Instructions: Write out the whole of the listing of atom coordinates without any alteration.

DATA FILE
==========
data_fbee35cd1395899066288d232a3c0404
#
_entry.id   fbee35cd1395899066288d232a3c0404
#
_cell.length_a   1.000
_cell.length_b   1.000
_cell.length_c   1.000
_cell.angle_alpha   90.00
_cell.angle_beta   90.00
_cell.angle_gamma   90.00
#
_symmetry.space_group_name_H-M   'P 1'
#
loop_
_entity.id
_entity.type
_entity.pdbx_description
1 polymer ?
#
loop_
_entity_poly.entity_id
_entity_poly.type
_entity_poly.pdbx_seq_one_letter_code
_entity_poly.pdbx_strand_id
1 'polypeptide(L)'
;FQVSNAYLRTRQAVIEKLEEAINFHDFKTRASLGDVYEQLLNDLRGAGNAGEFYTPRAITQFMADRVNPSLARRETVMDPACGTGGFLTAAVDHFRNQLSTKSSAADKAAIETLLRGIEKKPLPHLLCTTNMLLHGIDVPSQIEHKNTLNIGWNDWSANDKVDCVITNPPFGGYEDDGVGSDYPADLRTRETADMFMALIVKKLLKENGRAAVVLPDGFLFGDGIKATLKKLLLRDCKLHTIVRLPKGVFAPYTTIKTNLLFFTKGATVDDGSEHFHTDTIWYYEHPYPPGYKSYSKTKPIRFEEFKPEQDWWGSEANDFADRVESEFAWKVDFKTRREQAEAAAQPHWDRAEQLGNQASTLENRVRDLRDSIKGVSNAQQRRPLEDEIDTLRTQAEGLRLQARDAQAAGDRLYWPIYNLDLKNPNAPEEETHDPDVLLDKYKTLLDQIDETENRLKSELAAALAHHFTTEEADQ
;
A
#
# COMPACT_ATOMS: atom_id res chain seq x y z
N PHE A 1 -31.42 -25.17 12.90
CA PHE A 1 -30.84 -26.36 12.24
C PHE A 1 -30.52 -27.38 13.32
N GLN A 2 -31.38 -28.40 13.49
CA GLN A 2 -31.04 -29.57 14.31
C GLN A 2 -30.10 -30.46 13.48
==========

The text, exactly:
data_fbee35cd1395899066288d232a3c0404
#
_entry.id   fbee35cd1395899066288d232a3c0404
#
_cell.length_a   1.000
_cell.length_b   1.000
_cell.length_c   1.000
_cell.angle_alpha   90.00
_cell.angle_beta   90.00
_cell.angle_gamma   90.00
#
_symmetry.space_group_name_H-M   'P 1'
#
loop_
_entity.id
_entity.type
_entity.pdbx_description
1 polymer ?
#
loop_
_entity_poly.entity_id
_entity_poly.type
_entity_poly.pdbx_seq_one_letter_code
_entity_poly.pdbx_strand_id
1 'polypeptide(L)'
;FQVSNAYLRTRQAVIEKLEEAINFHDFKTRASLGDVYEQLLNDLRGAGNAGEFYTPRAITQFMADRVNPSLARRETVMDPACGTGGFLTAAVDHFRNQLSTKSSAADKAAIETLLRGIEKKPLPHLLCTTNMLLHGIDVPSQIEHKNTLNIGWNDWSANDKVDCVITNPPFGGYEDDGVGSDYPADLRTRETADMFMALIVKKLLKENGRAAVVLPDGFLFGDGIKATLKKLLLRDCKLHTIVRLPKGVFAPYTTIKTNLLFFTKGATVDDGSEHFHTDTIWYYEHPYPPGYKSYSKTKPIRFEEFKPEQDWWGSEANDFADRVESEFAWKVDFKTRREQAEAAAQPHWDRAEQLGNQASTLENRVRDLRDSIKGVSNAQQRRPLEDEIDTLRTQAEGLRLQARDAQAAGDRLYWPIYNLDLKNPNAPEEETHDPDVLLDKYKTLLDQIDETENRLKSELAAALAHHFTTEEADQ
;
A
#
# COMPACT_ATOMS: atom_id res chain seq x y z
N PHE A 1 -31.42 -25.17 12.90
CA PHE A 1 -30.84 -26.36 12.24
C PHE A 1 -30.52 -27.38 13.32
N GLN A 2 -31.38 -28.40 13.49
CA GLN A 2 -31.04 -29.57 14.31
C GLN A 2 -30.10 -30.46 13.48